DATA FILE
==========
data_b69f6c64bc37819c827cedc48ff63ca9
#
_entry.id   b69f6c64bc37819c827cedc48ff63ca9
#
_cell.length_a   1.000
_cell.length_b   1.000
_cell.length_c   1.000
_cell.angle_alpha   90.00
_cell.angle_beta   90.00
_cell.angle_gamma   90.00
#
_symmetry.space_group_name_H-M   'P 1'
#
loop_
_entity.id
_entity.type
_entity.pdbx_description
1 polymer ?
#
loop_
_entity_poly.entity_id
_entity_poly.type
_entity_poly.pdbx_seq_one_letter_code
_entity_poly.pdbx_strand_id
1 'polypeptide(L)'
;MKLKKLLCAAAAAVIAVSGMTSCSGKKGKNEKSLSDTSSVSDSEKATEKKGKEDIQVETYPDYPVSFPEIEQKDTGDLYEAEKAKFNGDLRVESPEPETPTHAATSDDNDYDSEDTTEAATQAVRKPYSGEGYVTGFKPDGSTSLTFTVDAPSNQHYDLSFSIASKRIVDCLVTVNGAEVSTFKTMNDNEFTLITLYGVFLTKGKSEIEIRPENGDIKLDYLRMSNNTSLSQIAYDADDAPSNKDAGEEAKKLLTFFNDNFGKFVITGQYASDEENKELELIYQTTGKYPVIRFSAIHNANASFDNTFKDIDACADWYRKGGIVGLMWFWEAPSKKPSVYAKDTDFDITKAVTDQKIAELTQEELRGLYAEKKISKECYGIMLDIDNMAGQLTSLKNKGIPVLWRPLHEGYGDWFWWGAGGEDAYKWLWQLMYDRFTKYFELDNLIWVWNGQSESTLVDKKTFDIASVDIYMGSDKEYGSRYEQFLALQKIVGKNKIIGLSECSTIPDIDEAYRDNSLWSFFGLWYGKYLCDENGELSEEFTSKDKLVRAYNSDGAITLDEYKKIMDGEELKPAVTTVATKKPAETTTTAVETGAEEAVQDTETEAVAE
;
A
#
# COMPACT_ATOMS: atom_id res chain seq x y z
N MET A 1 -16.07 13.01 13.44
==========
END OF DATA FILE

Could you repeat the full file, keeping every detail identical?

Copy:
data_b69f6c64bc37819c827cedc48ff63ca9
#
_entry.id   b69f6c64bc37819c827cedc48ff63ca9
#
_cell.length_a   1.000
_cell.length_b   1.000
_cell.length_c   1.000
_cell.angle_alpha   90.00
_cell.angle_beta   90.00
_cell.angle_gamma   90.00
#
_symmetry.space_group_name_H-M   'P 1'
#
loop_
_entity.id
_entity.type
_entity.pdbx_description
1 polymer ?
#
loop_
_entity_poly.entity_id
_entity_poly.type
_entity_poly.pdbx_seq_one_letter_code
_entity_poly.pdbx_strand_id
1 'polypeptide(L)'
;MKLKKLLCAAAAAVIAVSGMTSCSGKKGKNEKSLSDTSSVSDSEKATEKKGKEDIQVETYPDYPVSFPEIEQKDTGDLYEAEKAKFNGDLRVESPEPETPTHAATSDDNDYDSEDTTEAATQAVRKPYSGEGYVTGFKPDGSTSLTFTVDAPSNQHYDLSFSIASKRIVDCLVTVNGAEVSTFKTMNDNEFTLITLYGVFLTKGKSEIEIRPENGDIKLDYLRMSNNTSLSQIAYDADDAPSNKDAGEEAKKLLTFFNDNFGKFVITGQYASDEENKELELIYQTTGKYPVIRFSAIHNANASFDNTFKDIDACADWYRKGGIVGLMWFWEAPSKKPSVYAKDTDFDITKAVTDQKIAELTQEELRGLYAEKKISKECYGIMLDIDNMAGQLTSLKNKGIPVLWRPLHEGYGDWFWWGAGGEDAYKWLWQLMYDRFTKYFELDNLIWVWNGQSESTLVDKKTFDIASVDIYMGSDKEYGSRYEQFLALQKIVGKNKIIGLSECSTIPDIDEAYRDNSLWSFFGLWYGKYLCDENGELSEEFTSKDKLVRAYNSDGAITLDEYKKIMDGEELKPAVTTVATKKPAETTTTAVETGAEEAVQDTETEAVAE
;
A
#
# COMPACT_ATOMS: atom_id res chain seq x y z
N MET A 1 -16.07 13.01 13.44